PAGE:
No matter whether you only get out on the road bike once a month, or you’re a day in day out veteran, when you’re out with the group you’ll be riding with at least one of these guys. Do you fit into one of these stereotypes?
The cheapest gear, a rusty old steel bike – but more watts than you can ever dream to throw around. A lot of the commuters will ride day in, day out. Nothing will phase them, they’ve ridden through rain, snow, sleet, hail, wind. They’ll almost always volunteer to sit on the front and they’ll often work like a dog.
They may have the squeakist bike – but they’ll know exactly which jackets are waterproof and they’ll have all the tips and tricks for keeping warm through the winter. It’s unlikely that this rider will ever be the late guy.
The Maps Guy
This guy knows the roads like the back of his hand and never fails to deliver. You say what you want and the response is usually “oh I know the perfect route”. Always timed to perfection, always exactly as described and never lost. Coming up with town or village names 10 miles from home that you didn’t even know existed. They’d be the best tour guide going if you ever had visitors.
The Old Bloke
This cycling veteran has seen it all. From bikes that used to be made of bone before the invention of metals, and tracks shared with the dinosaurs – the old guy will bring a bike debuted in the 1970’s and a kit to match. Doesn’t engage in the chat about strava, garmins, tyre widths or watts/kg. He’ll never be up out of the saddle, but never at the back.
Can hit almost 100km twice a week because they don’t know any different. You’ll be in absolute awe of the old rider and hoping that when you’re they’re age, you’ve still got it too!
Whether it’s out on the road or down at the local cafe, this rider is often the most useful in the squad. They’ll fix anything you throw at them, and often they won’t even have to use their tool kit. An extensive knowledge of every issue you could possibly think off, complete with the biggest tool collection in the group – keep them close.
Probably works within the bike industry – at the local shop or otherwise. Often on a brand new demo bike, with more gear & widgets than you can get your head around. You’re not quite sure if they’re doing any riding on this space ship. Complete with all the new accessories and kit to match.
If you want to talk about something other than the cycling industry then don’t prod for information on any new products. Can talk for hours – usually more money than sense but the last to buy the round.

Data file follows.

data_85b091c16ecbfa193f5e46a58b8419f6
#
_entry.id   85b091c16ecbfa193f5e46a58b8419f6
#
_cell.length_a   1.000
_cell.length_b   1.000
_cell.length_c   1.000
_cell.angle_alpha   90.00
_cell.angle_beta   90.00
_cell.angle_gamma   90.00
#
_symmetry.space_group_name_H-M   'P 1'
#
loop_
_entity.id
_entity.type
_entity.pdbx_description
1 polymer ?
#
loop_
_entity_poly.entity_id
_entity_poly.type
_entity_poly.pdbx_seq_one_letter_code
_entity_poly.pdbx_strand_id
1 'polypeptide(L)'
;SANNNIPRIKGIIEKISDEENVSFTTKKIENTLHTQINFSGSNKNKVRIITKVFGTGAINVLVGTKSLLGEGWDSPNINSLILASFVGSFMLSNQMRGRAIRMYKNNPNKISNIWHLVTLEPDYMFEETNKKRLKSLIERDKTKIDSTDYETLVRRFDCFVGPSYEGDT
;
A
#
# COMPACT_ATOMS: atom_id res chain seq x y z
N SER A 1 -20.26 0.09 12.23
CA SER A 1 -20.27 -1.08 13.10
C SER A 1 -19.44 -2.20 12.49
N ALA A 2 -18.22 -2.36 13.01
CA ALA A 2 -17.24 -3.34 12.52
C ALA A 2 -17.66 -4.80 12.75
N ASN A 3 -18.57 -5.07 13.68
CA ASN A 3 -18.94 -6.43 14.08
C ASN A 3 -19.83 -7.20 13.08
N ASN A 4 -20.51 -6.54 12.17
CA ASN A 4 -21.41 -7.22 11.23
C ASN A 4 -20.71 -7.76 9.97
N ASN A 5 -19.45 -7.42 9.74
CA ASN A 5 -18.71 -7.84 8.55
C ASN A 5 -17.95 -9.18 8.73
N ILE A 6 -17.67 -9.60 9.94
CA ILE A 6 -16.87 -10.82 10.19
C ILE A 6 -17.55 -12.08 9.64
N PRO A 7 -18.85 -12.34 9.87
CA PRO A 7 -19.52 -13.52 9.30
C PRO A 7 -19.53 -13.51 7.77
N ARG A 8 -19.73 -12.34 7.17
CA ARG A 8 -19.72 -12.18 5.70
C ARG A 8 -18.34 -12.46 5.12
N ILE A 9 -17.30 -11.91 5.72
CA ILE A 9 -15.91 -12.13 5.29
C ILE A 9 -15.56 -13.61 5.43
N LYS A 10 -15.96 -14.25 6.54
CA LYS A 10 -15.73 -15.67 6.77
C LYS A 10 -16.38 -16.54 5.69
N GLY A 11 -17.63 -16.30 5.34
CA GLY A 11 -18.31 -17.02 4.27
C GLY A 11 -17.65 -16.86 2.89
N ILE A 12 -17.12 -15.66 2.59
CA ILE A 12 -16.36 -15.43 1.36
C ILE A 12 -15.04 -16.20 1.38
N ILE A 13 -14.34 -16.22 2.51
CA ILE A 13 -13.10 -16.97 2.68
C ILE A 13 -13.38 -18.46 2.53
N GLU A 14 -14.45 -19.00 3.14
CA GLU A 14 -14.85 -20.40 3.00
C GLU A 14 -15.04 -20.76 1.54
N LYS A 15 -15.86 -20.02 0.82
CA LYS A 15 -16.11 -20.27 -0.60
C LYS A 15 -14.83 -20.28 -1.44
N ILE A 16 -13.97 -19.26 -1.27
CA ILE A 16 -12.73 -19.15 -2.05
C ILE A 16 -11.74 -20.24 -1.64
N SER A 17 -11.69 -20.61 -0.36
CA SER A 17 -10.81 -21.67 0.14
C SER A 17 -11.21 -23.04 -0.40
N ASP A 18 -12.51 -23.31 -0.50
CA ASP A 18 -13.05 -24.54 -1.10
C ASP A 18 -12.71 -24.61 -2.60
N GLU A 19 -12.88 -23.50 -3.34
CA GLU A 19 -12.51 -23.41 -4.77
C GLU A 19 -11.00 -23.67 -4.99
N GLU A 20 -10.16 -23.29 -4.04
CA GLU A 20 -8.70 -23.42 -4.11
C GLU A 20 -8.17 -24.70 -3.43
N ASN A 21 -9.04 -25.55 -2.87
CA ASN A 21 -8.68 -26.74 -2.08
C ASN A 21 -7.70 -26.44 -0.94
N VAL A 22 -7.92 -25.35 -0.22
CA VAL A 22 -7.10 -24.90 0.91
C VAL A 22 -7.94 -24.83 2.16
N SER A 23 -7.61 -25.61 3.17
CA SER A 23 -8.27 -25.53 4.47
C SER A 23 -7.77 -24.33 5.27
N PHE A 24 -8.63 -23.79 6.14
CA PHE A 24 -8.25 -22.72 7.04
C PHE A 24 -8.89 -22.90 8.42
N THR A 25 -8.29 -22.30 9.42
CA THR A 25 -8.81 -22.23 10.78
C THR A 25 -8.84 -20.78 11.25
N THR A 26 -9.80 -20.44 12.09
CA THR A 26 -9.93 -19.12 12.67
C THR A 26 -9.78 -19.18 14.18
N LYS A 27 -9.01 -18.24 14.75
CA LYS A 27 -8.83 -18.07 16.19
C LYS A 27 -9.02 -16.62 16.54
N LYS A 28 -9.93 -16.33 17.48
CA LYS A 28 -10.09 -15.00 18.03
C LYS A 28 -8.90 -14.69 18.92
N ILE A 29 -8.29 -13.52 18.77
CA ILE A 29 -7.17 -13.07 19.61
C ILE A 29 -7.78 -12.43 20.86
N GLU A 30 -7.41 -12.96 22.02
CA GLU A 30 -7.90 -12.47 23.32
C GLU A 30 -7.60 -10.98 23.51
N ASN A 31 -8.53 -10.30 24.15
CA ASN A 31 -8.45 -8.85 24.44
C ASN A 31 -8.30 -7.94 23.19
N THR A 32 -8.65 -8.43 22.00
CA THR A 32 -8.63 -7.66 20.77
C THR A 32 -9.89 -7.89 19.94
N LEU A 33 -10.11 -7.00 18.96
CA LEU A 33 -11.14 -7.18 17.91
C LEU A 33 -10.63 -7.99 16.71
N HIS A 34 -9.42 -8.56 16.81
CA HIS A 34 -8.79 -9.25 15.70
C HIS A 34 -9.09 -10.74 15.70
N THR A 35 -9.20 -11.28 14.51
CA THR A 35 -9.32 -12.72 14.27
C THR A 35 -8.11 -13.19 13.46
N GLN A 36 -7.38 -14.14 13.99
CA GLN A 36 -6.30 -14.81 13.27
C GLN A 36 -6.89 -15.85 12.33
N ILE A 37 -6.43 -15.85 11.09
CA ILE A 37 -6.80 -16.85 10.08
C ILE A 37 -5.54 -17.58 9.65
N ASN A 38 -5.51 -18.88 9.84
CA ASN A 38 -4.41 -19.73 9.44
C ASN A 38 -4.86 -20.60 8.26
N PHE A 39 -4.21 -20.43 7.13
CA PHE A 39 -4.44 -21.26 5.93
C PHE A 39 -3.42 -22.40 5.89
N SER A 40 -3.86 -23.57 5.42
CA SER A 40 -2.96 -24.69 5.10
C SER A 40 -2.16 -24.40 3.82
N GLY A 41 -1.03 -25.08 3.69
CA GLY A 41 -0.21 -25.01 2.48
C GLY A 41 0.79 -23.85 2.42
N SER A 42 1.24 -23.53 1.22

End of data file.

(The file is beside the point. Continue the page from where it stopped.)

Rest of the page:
This person may not completely know what they’ve got themselves in for. They’ll have a standard road bike, probably quite a weathered one that’s been sat in the shed for a while. The newbie probably won’t have made the venture into cleats yet – let alone bib shorts.
Questionable decisions are their forte at junctions, nobody quite knows what’s going to happen. If nothing else it brings an exciting element to the ride, and a refreshing change to the standard cafe chat.
Shaved legs, a squeaky clean bike and the darkest shades in the bunch. You’ll know the racer from the moment you see them. They’ll be the first on the attack, and always pushing on the front of the chaingang. If anyone fancies a go at the bottom of the hill, they’ll light it up in the race to top.
Usually in very smart kit, you can tell the racer from the wheel sucker cause their kit is often the cleanest at the end of the long ride as they’ve spent half their time off the front trying to split the pack.
The Late One
You can call them, set their alarm for them, wake up in their house. There’s no way you’ll ever get this person to be on time. They have an almost impressive knack of making themselves late and everyone else has to wait for them.
You’ll have tried everything from telling them you’re meeting an hour earlier, to making them text you as they leave. But it won’t work for this one – they’re a lost cause and they’ve usually forgotten something in the process.
Quite often one of the smaller riders in the group, the first at the cake bar and the last to leave. They’ll pile in a main, some crisps, chocolate, coffee, cake and more to take for the road. They’ll be finishing off your left overs without a hesitation and they’re probably half your size.
With a teenage metabolism there seems to be nothing this bottomless pit can’t handle. Man vs Food? Get them over here, we’ve got a rider that’s up to the challenge.
The Number Cruncher
Obsessed with Strava, Trainingpeaks and power. They can be found at the cafe stop talking about what their average left leg power was through each part of the stroke. Occasionally won’t be able to ride hard as they need to be dictated by the magic numbers on the little computer attached to the front of their bike. Often lets the numbers get in the way of the fun – and can probably be found running/swimming from time to time.
The Social Media Tart
As bad as a teenager this rider can always be found on the phone. Selfies, photos, videos – you name it – they’re doing more photography than riding. Their Instagram story lasts for hours but you swear they only did 3 minutes of actual riding. Often got a back catalogue of images from your ride – although you can’t seem to prize their phone from them.
Occasionally seen with a GoPro – you’ll rarely find them on the front of the bunch. Instead they’re hunting for the perfect light to go with that “perfect” social media moment.
Always the dirtiest at the end of a long ride on the road – spent far too long on the back wheel gasping for air. Whether it’s someone coming back from injury, spent too long down the boozer through the winter or their fitness just isn’t where it used to be. You know you won’t drop them, though they’ll never do any work until the very end of the ride.